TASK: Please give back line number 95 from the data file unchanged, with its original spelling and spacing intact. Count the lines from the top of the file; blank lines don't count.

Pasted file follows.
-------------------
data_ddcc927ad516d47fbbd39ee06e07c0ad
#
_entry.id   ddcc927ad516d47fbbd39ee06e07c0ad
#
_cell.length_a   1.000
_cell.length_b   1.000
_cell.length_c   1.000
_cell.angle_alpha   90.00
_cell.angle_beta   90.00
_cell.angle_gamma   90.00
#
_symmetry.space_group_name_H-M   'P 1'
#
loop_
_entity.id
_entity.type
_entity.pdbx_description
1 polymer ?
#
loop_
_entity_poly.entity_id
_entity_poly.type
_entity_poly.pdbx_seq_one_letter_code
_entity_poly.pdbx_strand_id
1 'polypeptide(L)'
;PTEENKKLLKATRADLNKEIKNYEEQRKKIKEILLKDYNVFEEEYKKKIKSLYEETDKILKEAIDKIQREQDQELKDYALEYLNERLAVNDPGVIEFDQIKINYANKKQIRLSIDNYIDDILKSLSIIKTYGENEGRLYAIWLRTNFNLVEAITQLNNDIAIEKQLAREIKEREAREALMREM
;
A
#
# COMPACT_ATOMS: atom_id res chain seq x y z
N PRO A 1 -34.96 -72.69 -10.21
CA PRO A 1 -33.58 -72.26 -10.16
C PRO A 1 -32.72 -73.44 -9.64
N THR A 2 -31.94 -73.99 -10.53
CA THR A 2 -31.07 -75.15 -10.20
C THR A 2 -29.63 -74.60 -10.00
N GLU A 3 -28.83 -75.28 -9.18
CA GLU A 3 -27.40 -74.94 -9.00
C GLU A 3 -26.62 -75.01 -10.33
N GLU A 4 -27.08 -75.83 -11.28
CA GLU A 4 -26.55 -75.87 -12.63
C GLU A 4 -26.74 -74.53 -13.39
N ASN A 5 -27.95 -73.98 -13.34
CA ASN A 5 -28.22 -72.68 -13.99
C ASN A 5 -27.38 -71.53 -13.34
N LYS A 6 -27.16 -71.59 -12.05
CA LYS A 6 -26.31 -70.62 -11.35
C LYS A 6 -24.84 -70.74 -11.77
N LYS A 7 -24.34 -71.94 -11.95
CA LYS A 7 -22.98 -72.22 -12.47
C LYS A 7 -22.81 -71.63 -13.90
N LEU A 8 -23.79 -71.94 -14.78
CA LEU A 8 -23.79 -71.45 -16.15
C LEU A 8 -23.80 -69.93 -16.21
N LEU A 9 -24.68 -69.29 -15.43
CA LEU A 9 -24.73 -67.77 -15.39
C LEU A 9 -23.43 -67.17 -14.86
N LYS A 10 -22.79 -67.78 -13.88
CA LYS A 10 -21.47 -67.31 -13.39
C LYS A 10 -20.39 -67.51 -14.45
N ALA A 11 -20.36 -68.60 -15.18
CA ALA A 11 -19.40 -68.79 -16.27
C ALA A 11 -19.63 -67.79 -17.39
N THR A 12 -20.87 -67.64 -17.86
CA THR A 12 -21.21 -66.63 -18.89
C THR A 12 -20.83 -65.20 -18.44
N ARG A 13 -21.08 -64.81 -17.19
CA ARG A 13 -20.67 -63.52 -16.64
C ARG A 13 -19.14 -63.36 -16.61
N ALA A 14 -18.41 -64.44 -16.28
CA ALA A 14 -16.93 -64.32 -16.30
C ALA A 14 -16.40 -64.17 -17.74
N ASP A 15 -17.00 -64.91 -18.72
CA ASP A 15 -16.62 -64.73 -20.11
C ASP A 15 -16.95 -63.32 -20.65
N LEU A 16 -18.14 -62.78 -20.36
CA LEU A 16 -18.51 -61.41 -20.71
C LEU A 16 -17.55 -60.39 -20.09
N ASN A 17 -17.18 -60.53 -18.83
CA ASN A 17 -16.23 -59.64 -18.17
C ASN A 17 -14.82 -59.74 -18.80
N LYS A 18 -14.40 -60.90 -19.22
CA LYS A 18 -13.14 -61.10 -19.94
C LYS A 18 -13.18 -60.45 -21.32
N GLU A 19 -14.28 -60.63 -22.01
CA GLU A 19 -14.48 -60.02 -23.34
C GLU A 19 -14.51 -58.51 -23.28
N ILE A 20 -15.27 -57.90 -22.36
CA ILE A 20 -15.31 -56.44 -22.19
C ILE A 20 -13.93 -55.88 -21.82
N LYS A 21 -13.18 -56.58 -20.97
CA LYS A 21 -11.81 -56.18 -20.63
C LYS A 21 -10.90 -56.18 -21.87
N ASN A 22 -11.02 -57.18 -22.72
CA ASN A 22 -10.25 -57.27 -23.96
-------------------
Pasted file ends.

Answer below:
CA ASN A 22 -10.25 -57.27 -23.96